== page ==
Night of a 1000 Trains


The "credits" section of the poster reads...

Tornadoes have often been said to sound like a thousand locomotives or planes. If a tornado threatens, follow these safety rules:
  1. In homes and small buildings, go to the inner-most part of the lowest level.
  2. Stay away from windows and outside walls, interior closets, halls, and bathrooms are good places to go.
  3. If you do not have time to get to the lowest level, get under something sturdy like a bed.
  4. In school? get under your desk.
  5. Abandon mobile homes, cars, and trucks. get into firmly built shelter. if none is available, lie flat in a low spot, ravine, or culvert with your hands protecting your head.
  6. Finally, avoid using bridges and overpasses FOR shelter. stopping under bridges and overpasses only leads to traffic jams and the possibility of a greater number of injuries than what would have otherwise occurred.

Dispelling some common tornado myths:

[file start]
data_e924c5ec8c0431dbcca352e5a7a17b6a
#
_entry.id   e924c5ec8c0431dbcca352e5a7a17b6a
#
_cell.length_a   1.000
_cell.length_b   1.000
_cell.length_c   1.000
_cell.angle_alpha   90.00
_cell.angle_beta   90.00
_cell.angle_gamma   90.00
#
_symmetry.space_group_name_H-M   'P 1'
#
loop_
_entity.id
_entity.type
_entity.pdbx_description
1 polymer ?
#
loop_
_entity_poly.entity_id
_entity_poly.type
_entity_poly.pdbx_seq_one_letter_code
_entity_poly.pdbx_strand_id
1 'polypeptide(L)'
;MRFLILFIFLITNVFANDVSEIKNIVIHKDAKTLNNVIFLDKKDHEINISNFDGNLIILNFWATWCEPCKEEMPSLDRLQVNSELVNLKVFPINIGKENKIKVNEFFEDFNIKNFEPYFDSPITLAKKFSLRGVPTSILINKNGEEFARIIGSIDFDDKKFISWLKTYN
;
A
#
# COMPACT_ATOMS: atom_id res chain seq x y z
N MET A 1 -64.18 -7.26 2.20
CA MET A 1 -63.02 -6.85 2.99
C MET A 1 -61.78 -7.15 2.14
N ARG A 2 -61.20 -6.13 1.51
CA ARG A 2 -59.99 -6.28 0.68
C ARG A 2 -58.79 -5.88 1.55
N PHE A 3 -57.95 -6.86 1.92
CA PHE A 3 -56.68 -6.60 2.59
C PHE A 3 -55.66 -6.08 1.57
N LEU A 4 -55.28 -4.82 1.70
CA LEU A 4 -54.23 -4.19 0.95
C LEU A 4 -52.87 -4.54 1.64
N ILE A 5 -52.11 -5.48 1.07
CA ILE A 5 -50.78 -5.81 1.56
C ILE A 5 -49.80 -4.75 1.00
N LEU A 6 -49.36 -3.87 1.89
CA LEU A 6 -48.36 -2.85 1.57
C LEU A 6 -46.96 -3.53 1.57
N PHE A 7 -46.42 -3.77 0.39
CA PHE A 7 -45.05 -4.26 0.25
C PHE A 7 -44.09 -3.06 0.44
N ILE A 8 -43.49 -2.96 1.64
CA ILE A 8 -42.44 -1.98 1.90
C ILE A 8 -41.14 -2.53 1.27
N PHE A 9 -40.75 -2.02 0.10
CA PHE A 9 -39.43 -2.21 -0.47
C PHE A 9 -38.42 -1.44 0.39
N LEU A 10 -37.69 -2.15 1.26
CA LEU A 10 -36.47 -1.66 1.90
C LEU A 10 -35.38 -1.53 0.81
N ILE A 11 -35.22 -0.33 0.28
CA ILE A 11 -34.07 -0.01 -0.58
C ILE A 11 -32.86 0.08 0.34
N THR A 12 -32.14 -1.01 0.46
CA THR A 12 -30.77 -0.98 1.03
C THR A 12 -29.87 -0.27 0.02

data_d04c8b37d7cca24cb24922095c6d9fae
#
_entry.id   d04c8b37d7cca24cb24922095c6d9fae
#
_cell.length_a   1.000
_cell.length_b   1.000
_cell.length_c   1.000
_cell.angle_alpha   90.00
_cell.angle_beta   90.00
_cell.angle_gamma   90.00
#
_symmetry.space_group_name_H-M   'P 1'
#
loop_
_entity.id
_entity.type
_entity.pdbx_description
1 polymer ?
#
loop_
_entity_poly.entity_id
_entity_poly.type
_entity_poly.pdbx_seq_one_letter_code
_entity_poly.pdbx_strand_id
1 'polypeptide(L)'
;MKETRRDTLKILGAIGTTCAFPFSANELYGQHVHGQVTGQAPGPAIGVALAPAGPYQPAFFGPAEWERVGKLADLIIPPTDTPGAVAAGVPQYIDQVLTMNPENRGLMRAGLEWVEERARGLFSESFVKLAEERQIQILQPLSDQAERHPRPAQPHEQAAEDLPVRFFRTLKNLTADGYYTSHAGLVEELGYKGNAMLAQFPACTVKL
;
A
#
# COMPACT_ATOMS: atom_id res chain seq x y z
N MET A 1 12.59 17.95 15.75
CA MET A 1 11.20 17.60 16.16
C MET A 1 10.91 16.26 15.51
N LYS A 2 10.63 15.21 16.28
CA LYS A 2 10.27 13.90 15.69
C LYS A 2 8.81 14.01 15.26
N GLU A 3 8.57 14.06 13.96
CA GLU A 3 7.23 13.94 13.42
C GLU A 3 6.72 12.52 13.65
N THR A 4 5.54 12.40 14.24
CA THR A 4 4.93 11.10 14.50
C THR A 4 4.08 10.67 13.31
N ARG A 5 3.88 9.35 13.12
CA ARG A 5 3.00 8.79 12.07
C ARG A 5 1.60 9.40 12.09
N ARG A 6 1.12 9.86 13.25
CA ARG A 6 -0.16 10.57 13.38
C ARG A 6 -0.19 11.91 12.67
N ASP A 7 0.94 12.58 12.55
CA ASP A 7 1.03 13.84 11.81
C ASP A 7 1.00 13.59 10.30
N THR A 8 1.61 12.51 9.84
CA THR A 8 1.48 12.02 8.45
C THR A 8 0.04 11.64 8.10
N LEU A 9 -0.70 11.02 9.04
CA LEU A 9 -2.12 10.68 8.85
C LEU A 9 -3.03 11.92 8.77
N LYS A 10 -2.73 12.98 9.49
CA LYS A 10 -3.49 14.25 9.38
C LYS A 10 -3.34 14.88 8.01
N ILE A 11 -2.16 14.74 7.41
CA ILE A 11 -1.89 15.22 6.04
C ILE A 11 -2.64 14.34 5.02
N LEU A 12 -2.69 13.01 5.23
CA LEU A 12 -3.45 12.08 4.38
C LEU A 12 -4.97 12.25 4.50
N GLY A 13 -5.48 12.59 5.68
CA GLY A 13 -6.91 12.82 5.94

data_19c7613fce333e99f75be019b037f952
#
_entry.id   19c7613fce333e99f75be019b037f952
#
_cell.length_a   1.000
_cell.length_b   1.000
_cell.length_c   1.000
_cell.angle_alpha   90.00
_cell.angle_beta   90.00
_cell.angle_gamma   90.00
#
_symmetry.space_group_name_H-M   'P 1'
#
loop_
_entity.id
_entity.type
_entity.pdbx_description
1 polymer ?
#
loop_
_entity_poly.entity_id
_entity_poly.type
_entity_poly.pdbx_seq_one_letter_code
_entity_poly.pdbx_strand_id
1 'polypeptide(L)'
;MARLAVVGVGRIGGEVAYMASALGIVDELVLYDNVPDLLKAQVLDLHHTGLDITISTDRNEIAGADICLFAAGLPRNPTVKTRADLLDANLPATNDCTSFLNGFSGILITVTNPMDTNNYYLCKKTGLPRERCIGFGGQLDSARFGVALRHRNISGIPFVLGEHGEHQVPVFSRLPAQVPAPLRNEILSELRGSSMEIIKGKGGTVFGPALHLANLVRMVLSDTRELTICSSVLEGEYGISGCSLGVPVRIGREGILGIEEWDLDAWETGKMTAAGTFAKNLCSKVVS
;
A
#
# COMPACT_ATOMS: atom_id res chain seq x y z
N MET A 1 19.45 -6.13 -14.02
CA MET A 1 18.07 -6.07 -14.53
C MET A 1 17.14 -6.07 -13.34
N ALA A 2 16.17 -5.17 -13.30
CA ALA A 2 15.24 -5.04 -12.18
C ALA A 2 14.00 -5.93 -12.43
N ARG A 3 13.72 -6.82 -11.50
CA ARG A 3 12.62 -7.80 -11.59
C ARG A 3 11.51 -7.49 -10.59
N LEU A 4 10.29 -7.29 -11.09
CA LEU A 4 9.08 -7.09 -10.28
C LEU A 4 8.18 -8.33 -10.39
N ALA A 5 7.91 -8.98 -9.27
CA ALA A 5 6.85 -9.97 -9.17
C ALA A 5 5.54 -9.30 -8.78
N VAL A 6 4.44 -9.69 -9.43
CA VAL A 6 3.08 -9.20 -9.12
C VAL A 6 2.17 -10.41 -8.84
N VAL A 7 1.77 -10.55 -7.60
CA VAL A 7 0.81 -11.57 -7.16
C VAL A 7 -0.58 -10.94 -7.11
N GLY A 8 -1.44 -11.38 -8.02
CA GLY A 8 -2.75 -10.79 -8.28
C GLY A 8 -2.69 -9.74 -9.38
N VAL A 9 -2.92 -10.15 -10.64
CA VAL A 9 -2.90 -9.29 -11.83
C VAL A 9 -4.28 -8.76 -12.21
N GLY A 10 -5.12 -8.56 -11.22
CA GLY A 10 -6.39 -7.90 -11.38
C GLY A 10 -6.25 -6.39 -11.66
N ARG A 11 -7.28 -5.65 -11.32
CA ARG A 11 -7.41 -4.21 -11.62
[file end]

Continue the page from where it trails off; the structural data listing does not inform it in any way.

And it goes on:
1. Decreasing the air pressure in a house by opening a window does nothing to decrease the DAMAGE. Even the strongest tornadoes (EF5 of the Enhanced Fujita scale) do not reduce the air pressure low enough to cause a house to "explode". Leave the windows alone. The tornado will open them for you.
  2. The southwest corner of a basement is not the safest place to be in a tornado. Actually, the worst place to be is on the side from which the tornado is approaching...usually the south or southwest.
  3. You are safer outside of your automobile than inside. The high wind of a tornado can blow your car around much like you can with a wad of paper.
  4. Bridges and overpasses are not safe places to be in a tornado. You are higher above the ground, in the stronger wind, and are in the path where most flying debris occurs.

Back: Tornadoes